An external report written last year suggests that telephone costs for the university have risen by 600,000 euros as a result of outsourcing. It is not yet clear whether this figure is correct, for example the sale of the central telephone exchange which brought in nearly one million euros may not have been included in the calculations. The facilities management department is looking further into the matter.
The Institute for International Land Reclamation and Improvement ILRI has been a part of Alterra for nearly a year.
Its recently appointed director Kees de Zeeuw, former head of the department of Ecology and Environment at Alterra, wants to increase cooperation between ILRI and Alterra in order to become more competitive on the international market. ILRI has more international experience, especially in providing courses for professionals on drainage, irrigation and institutional strengthening. Alterra can learn from ILRI about providing international education in order to set up courses in its own fields of expertise such as geo-information, spatial planning and ecology.
The Ceres student organisation is currently carrying out renovation on its building in the Generaal Foulkesweg.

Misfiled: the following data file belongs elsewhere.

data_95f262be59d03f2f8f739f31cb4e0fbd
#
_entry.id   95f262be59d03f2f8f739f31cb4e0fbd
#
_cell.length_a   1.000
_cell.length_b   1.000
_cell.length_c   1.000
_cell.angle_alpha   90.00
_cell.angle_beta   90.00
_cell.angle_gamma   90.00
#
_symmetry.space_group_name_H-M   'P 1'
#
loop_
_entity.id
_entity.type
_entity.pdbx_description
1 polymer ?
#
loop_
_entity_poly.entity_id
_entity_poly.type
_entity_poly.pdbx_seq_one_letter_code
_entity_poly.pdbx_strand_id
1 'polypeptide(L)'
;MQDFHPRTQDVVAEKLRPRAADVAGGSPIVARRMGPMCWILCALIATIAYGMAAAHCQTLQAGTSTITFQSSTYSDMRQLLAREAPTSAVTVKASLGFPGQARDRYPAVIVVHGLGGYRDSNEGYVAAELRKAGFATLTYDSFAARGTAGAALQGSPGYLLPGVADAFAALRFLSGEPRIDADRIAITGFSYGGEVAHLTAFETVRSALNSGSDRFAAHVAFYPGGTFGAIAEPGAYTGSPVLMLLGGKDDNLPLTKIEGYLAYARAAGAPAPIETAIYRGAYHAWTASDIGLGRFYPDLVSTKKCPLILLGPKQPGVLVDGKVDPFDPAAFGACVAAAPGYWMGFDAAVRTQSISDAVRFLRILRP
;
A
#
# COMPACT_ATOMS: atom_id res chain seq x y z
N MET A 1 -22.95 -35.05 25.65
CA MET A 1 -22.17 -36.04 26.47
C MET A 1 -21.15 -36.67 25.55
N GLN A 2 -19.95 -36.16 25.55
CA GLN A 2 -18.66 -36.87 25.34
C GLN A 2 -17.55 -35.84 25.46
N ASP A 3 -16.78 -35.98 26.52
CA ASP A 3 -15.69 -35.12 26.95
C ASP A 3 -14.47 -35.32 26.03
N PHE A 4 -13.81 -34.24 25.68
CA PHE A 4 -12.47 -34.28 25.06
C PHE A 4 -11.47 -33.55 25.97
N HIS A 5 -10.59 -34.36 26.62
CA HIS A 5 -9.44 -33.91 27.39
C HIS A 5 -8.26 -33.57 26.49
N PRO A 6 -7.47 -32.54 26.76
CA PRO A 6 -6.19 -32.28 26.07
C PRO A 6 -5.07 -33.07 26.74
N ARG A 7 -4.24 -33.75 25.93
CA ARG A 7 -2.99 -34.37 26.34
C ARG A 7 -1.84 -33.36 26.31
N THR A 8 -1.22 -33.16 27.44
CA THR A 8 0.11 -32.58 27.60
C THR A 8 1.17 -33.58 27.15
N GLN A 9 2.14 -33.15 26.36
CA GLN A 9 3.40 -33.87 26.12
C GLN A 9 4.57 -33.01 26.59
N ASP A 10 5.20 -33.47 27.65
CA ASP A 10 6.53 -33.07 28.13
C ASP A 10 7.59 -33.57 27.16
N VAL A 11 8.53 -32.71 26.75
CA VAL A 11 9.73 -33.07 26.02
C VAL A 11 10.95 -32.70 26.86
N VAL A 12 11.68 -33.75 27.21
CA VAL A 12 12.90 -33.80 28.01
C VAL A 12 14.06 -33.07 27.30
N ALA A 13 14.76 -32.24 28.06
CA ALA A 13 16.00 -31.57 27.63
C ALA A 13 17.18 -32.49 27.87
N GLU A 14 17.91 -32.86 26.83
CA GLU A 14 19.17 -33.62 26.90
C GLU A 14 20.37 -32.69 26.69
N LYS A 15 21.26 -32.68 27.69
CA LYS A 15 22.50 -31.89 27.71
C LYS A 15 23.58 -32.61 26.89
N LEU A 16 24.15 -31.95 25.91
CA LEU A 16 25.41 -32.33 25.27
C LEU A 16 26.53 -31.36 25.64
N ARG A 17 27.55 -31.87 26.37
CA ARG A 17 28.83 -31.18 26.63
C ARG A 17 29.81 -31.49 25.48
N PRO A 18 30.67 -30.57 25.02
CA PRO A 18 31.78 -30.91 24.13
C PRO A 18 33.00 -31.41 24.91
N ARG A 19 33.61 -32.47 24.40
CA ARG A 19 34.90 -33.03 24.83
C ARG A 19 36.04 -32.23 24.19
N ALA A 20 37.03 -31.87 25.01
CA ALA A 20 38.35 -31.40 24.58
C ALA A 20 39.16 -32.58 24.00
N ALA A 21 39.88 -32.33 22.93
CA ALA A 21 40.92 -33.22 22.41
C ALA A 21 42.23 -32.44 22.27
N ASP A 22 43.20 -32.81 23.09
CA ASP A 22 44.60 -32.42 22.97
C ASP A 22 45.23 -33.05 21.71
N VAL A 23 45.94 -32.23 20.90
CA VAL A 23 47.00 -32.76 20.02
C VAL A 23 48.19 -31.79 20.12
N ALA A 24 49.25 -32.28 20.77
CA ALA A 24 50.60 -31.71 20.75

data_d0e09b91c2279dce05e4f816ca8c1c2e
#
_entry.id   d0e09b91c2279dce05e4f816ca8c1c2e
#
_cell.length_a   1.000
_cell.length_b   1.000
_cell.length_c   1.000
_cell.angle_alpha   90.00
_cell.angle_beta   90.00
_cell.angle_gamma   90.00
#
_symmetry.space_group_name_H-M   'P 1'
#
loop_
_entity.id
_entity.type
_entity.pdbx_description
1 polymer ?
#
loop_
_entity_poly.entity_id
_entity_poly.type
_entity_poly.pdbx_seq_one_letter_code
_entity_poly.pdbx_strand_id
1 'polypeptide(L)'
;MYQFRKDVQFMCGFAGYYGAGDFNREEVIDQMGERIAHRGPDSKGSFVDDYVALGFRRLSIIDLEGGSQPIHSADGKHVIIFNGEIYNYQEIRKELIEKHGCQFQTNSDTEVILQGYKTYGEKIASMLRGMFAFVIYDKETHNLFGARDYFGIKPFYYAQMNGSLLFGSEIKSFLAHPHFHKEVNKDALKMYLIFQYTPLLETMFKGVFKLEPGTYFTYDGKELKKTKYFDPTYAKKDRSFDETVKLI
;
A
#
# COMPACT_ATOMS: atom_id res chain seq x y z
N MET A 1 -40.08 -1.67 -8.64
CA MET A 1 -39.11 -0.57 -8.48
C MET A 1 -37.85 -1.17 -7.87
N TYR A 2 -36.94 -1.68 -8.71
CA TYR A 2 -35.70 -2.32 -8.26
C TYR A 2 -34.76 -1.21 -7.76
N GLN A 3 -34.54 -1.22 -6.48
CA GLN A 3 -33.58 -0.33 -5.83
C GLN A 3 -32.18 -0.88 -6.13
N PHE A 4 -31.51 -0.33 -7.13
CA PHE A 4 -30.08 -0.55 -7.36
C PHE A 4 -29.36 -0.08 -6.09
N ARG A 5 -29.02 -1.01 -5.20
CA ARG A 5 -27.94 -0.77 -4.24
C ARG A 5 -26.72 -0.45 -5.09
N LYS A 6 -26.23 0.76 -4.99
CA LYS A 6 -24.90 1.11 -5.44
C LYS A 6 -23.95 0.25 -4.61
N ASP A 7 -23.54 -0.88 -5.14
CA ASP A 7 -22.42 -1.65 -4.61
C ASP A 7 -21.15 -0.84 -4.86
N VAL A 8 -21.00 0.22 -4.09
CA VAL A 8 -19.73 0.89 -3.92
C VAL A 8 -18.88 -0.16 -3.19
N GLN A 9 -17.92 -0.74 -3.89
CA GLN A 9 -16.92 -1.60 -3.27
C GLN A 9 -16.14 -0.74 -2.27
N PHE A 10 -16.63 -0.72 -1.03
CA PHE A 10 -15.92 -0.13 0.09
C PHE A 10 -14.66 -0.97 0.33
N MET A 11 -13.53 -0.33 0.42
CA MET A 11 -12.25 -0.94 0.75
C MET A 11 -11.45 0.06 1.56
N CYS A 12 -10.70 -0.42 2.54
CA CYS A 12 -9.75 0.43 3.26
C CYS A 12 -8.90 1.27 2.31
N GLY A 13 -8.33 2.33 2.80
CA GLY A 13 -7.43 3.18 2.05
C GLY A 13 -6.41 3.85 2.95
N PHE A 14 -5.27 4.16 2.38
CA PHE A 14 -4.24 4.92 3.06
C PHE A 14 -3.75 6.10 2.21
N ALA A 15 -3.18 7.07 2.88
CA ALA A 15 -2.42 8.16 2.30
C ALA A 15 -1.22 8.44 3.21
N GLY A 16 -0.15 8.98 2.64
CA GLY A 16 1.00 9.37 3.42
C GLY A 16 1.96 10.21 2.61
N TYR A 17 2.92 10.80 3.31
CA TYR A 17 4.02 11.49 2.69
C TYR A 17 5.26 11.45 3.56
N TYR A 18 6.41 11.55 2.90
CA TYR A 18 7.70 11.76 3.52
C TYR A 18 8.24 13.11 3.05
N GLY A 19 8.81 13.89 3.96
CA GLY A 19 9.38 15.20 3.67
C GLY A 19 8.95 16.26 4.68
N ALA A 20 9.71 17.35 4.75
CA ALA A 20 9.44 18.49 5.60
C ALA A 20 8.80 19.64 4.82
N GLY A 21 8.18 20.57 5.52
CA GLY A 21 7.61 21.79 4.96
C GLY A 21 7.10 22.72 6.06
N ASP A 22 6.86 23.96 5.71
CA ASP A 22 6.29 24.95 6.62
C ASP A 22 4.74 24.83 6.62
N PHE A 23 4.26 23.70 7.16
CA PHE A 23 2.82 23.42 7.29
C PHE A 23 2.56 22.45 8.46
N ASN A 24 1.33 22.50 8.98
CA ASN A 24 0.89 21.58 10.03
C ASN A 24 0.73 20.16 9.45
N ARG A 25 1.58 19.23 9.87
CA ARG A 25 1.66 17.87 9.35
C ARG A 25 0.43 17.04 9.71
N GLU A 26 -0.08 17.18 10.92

Long overdue safety measures are now being introduced, including emergency lighting, an alarm installation and fire safety measures. Most improvements will not be directly visible, but the big advantage is that instead of the current maximum of five hundred people for parties held in the main hall, this will go up to one thousand two hundred. From the middle of June, Ceres will be the venue for big parties.
A Wageningen delegation visited Bosnia Herzegovina recently to advise on how best to rebuild agriculture in this war-torn country.
Radio and television should be used to encourage returning refugees to take up agriculture. Professor Wim Heijman, Dr Henk Moll and Dr Arjen Wals were shocked by the damage suffered during the war when they visited Bosnia Herzegovina in April. Agriculture is primarily small-scale, with an average farm size of three hectares. Much agricultural land is not used because of ownership disputes. The country also imports over half its food requirements. The Wageningen researchers' conclusion is that the Bosnians should concentrate on intensive crops such as vegetables, fruit and flowers, in the form of contract agriculture. Farmers then produce for a known buyer who provides a packet which includes not only seeds, but also fertiliser and information.